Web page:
Gary Collins: It was not a monetary decision, it was more of a loyalty decision.

Tom Ashford: Would you take a traditional publishing contract, if you were offered it?

Gary Collins: If it was on my terms. It just depends. It’s a tricky question because most traditional publishing offers … I actually got two last year, from more boutique publishing companies. They’re usually just God awful. A couple thousand dollars, a couple thousand pounds.

You basically make nothing, it’s 80 cents a book, or something. They own the rights, and I just don’t see the point. Now that I’ve been indie publishing for so long, I have a system. I can make money doing it, I don’t need their help.

Tom Ashford: Question number two is how do you write? How do you approach writing non-fiction?

Gary Collins: I do it very differently, I’m kind of known for that. Even the way I run my company, I own my print copies, which we can maybe get into. I own everything.

For me, I don’t write upon a schedule. I’m very disciplined. Part of what I write about is discipline, and getting things done. I don’t have to write every single day to stay on course.

What I do is I have an outline that I put together over time, so it’s written outline. Then, when I’m ready for the project, I sit down, and I write it. I usually get the project done, two to four weeks.

But, I don’t interrupt, I just write. I don’t do anything else, as far as any other projects. I just get the rough draft, get the manuscript done. Then, I’ll go over it, and then I kick it to my editor.

There’s no schedule to it, it’s per project. But, I’m also a very outdoors guy, so the book is pretty much written in my mind, by the time I sit down because I much thinking about it, up until the time I write.

Tom Ashford: You mentioned owning the physical, paperback copies. What did you mean by that?

Gary Collins: I don’t use print-on-demand anymore, I stopped doing that a couple years ago. I have a deal with a distribution company. A publishing company, actually, but I turned the publishing side down and we worked out a deal on the distribution side, here in the States.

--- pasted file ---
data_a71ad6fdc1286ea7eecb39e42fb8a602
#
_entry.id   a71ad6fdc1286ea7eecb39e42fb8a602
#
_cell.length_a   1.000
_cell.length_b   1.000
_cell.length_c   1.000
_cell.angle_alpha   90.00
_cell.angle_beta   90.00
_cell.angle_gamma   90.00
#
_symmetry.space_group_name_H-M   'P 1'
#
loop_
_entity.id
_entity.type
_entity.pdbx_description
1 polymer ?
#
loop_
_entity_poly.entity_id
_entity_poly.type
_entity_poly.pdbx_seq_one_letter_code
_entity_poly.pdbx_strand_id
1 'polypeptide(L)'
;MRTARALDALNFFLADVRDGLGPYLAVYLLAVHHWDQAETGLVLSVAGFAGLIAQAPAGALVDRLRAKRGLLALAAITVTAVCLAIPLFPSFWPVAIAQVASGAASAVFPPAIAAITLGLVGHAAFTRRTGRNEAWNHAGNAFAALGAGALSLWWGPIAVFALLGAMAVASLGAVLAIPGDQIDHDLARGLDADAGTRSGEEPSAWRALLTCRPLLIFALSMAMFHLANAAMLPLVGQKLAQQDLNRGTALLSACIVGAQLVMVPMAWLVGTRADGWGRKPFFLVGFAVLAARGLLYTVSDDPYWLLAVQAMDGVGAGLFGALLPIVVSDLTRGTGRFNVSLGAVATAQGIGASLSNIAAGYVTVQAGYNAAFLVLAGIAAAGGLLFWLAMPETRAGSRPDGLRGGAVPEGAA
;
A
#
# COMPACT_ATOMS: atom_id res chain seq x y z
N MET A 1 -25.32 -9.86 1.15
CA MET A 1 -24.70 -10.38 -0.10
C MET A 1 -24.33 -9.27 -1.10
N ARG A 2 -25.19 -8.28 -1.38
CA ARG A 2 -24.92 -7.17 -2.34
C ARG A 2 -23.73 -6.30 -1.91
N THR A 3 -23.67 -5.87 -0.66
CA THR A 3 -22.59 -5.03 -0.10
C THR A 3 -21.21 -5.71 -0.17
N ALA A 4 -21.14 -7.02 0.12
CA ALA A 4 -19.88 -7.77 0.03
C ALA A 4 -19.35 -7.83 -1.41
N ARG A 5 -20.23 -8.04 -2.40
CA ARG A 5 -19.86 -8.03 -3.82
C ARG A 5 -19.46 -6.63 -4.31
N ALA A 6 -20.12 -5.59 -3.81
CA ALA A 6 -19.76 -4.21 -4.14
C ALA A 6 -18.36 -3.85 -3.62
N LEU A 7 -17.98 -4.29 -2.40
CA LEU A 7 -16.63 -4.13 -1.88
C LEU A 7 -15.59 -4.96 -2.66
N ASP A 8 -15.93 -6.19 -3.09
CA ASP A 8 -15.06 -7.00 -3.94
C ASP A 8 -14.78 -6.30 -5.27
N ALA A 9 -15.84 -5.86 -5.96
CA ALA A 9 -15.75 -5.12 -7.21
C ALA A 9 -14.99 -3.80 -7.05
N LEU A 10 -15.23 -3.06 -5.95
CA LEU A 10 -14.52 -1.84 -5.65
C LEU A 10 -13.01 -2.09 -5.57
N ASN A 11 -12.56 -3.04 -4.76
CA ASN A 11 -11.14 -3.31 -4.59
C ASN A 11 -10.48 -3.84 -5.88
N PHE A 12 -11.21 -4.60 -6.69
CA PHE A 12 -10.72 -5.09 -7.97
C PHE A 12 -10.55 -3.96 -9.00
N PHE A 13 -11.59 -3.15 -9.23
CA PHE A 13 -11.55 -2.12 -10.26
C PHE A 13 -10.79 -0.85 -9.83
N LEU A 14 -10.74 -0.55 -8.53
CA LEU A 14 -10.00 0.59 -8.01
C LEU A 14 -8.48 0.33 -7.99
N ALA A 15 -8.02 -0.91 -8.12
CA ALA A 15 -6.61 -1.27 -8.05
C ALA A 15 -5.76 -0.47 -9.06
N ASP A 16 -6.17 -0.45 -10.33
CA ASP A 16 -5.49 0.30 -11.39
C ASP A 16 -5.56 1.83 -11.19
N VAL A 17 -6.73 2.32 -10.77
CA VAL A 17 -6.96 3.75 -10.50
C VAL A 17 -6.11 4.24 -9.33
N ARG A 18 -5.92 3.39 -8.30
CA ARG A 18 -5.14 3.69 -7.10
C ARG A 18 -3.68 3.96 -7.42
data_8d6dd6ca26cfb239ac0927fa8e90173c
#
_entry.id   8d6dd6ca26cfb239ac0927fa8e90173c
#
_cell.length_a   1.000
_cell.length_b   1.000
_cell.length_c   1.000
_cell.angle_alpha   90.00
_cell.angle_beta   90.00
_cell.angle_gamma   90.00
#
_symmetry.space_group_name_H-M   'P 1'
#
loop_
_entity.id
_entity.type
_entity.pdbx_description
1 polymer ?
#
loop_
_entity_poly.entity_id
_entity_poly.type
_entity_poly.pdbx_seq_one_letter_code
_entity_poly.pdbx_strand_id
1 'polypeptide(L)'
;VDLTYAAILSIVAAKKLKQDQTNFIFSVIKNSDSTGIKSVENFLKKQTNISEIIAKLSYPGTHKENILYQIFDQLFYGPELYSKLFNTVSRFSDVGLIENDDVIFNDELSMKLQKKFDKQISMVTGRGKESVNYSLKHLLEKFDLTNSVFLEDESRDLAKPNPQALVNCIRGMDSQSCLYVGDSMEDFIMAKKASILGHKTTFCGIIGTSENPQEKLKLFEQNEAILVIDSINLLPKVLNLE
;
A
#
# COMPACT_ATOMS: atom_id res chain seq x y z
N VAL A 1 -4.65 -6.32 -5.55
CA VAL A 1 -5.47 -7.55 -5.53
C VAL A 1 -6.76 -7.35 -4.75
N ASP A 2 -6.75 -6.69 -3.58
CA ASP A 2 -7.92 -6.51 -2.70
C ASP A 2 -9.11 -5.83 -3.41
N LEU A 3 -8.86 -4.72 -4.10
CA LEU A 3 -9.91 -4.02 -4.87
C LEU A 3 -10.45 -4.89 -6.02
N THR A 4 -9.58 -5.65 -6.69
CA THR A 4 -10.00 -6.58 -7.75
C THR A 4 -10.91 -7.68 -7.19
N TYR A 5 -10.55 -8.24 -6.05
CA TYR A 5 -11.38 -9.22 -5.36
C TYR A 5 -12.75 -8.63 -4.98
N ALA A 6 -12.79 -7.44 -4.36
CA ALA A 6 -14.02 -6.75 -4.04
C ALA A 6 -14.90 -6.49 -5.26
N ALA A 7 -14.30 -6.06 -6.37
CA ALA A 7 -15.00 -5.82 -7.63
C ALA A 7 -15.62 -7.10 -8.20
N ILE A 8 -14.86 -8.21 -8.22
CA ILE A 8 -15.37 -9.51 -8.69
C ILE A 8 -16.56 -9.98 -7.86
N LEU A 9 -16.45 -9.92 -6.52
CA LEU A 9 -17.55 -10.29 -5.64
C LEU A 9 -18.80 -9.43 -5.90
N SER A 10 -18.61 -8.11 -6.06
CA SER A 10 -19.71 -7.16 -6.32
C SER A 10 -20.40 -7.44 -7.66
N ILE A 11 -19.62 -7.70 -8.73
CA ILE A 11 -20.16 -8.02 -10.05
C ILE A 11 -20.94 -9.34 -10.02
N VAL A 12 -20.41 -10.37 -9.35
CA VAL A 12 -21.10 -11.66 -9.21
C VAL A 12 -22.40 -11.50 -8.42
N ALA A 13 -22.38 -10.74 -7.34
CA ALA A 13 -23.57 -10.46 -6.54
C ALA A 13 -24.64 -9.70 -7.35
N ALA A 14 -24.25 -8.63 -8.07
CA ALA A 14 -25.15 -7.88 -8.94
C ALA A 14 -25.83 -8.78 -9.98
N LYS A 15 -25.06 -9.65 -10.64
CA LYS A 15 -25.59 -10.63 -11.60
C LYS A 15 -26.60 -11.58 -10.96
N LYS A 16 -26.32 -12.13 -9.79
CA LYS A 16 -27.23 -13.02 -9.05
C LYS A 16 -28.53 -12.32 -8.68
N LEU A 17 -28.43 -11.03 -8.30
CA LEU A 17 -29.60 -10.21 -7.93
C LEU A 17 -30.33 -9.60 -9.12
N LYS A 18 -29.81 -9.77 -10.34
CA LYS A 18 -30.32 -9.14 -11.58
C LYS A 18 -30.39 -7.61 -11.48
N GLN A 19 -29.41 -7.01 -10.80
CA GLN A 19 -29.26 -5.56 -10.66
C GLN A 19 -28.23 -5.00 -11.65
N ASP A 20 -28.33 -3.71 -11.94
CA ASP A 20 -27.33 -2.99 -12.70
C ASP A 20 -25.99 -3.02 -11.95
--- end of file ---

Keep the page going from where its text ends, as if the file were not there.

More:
We print in batches, I own and pay for the print batches. They stay in their warehouse, and we ship those worldwide, wherever they need to go, even to Amazon.

I’m able to control the printing. It’s a little scary, mistakes have happened. A recent book they did, and you end up printing a couple thousand mistakes.

At first it was scary, especially on this last one. But no one’s really complained. If you’re writing, and giving the information correctly, and they’re mainly errors that most people don’t catch, it’s a risk.

For me it’s the right thing to do because, A, I control it, my customers get a book from me, and it’s done on ethically derived paper, so it’s an important part of what I do.

It takes the power back, you gain the power back. I teach a lot of that, of free will, and living the life you want. So, I try to incorporate all my own systems into everything I do, so I own it, it’s me. I’m the brand, I’m the company. It’s not Amazon, it’s not Apple.

It’s me who controls it.

Tom Ashford: It’s not too dissimilar a system, from what the traditional publishers do themselves, it’s just that you’re in control, and you have ownership instead of them.

Gary Collins: Absolutely, yeah.

Tom Ashford: Question number three is are you a full-time author? If you are, how did you get there? If you aren’t, what steps are you taking to make it happen?

Gary Collins: I do make a living as an author. I would be considered a full-time author, but being in non-fiction, we’re a little different.

I have multiple streams of income through my business, primarily speaking, consulting. I also have a health supplement line, that I’ve had for years, and years, and years, that I continue to … I have some many customers, I can’t get rid of it, and I won’t. It’s still a very big part of what I teach, is the health side. Also, writing.

I have multiple streams of what I do, which is nice because if Amazon changes an algorithm, I’m not going to starve to death, which is an upside. I would be considered a full-time author, I guess.

Tom Ashford: Question number four is what mistakes do you think you’ve made, and what have you got right?